13:05 – 13:20

**Ultrafast Stimulated Raman Scattering in hollow core photonic crystal fiber**

*Federico Belli*

We investigate the propagation of ultra-short pulses in kagomé HC-PCF filled with hydrogen. By means of the soliton self-compression mechanism we impulsively excite large rotational and vibrational Raman coherences in the system, with time scales of 57 and 8 fs respectively.

13:20 – 13:35

**Generation and characterization of few-cycle phase-controlled 1.7 ****?****m pulses**

*Dane Austin, Imperial College London*

We generate carrier-envelope phase stabilised, 1.6 cycle pulses with a wavelength of 1.7 micron and 650 microjoule energy using spectral broadening in a hollow fibre. Characterisation with SEA-F-SPIDER demonstrates, for the first time, the spatio-temporal quality of the source, whilst simulations elucidate the role of self-steepening, ionization and higher-order Kerr nonlinearities.

13:35 – 13:50

**Pulse propagation instabilities in gas-filled kagome PCFs**

*Francesco Tani*

With the emergence of Kagome PCFs in nonlinear optics, investigation of both conventional nonlinear processes, within a range of energies before inaccessible, and novel nonlinear dynamics became accessible. In these conditions instabilities may play a strong role in the pulse evolution dynamics. Investigation of these is here discussed both experimentally and numerically.

## IMPRS get-together

**Place:** ECAP (Erwin-Rommel-Straße 1) in seminar room 307

**Organisation:** Mykhaylo Filipenko (ECAP / Radiation Detection Group)

**Talk:** ** **Discovering dark matter at the LHC

**Speaker:** Dr. Björn Penning (FermiLab/CERN)

**Abstract:**

Dark Matter (DM) is a long standing puzzle in high energy physics and goal of a diverse research program. Recent tantalizing excesses in underground DM detectors increase emphasis on low masses. At the LHC we have great sensitivity in this region and the ability to test parts of the parameter space that can not be accessed otherwise. I am presenting first searches using events containing jets, photons and W-bosons to search for DM pair production. By utilizing an effective field approach we achieve complementary and comparable sensitivities to direct and indirect dark matter searches in regions where recent excesses have been reported. Furthermore new signatures involving heavy quarks (b-quarks or top-quarks), theoretical developments and comparisons to underground and indirect searches will be discussed.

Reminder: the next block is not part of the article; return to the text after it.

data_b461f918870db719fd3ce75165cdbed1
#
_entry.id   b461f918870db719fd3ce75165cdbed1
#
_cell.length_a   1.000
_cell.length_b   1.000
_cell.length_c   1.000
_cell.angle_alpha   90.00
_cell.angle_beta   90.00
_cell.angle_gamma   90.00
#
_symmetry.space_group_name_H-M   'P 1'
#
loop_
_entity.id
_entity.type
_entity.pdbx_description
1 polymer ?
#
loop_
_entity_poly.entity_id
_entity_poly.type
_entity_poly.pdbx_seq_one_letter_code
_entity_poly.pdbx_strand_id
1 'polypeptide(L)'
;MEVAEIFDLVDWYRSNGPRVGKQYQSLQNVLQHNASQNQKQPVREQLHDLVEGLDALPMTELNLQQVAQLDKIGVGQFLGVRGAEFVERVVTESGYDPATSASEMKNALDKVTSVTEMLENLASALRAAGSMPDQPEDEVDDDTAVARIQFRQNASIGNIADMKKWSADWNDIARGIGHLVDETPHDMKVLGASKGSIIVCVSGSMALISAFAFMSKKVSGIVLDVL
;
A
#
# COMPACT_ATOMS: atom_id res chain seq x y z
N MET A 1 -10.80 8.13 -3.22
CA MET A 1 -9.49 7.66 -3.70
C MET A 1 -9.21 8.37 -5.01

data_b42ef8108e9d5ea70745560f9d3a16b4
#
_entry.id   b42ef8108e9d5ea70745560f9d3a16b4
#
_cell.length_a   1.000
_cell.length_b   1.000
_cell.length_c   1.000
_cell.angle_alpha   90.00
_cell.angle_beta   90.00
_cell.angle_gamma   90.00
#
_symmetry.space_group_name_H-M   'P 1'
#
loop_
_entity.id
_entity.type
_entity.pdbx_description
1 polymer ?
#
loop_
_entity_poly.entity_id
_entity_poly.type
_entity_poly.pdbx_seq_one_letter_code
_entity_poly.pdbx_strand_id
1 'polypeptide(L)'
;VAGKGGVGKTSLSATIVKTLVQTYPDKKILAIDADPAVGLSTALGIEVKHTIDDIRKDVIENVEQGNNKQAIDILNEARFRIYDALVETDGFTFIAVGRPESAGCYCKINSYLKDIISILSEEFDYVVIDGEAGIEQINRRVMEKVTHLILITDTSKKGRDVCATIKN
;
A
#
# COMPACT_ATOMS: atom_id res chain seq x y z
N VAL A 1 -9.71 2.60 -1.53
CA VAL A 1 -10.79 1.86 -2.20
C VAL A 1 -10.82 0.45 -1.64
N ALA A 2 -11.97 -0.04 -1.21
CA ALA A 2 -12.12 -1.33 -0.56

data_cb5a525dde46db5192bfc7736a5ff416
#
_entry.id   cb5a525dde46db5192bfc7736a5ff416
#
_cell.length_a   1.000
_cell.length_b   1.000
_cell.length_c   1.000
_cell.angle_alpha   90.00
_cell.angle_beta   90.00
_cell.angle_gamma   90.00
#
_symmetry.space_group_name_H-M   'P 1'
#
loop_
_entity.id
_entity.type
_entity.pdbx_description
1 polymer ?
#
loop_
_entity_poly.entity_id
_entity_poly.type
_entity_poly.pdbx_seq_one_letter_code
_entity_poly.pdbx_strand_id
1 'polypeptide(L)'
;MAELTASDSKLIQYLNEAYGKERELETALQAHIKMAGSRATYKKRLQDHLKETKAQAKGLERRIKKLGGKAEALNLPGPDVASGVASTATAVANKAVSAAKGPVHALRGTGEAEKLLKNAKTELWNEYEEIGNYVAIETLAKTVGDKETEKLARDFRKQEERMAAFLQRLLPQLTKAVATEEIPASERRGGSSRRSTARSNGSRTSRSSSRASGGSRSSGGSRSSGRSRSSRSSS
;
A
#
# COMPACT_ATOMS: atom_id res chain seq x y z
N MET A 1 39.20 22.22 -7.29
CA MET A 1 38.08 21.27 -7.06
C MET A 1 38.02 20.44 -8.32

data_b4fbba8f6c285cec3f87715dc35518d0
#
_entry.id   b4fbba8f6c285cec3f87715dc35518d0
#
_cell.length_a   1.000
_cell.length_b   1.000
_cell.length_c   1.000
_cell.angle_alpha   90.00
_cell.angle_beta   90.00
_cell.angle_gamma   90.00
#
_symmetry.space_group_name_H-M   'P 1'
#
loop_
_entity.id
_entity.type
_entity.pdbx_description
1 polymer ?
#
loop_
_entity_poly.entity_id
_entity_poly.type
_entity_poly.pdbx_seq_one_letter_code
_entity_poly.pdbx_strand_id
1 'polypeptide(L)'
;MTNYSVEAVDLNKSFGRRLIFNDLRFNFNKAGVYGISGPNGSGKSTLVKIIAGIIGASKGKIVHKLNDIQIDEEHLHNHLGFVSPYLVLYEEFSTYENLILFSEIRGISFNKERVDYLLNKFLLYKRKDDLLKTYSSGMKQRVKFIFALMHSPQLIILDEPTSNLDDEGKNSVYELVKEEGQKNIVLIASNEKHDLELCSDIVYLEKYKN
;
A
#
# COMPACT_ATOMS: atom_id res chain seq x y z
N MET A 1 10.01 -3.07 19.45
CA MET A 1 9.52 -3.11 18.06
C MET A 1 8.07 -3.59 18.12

## IMPRS get-together

**Place:** MPL (large seminar room *429/435, 4th floor)

**Organisation:** Georg Epple (MPL / Russell Division)

**Talk:** ** **A single Rydberg electron in a Bose-Einstein Condensate

**Speaker:** Prof. Tilman Pfau (5. Physikalisches Institut, Universität Stuttgart)

**Abstract:**

Electrons attract polarizable atoms via a 1/r^4 potential. For slow electrons the scattering from that potential is purely s-wave and can be described by a Fermi pseudopotential. To study this interaction Rydberg electrons are well suited as they are slow and trapped by the charged nucleus. In the environment of a high pressure discharge Amaldi and Segre, already in 1934 observed a lineshift proportional to the scattering length [1], which was first introduced to explain their findings.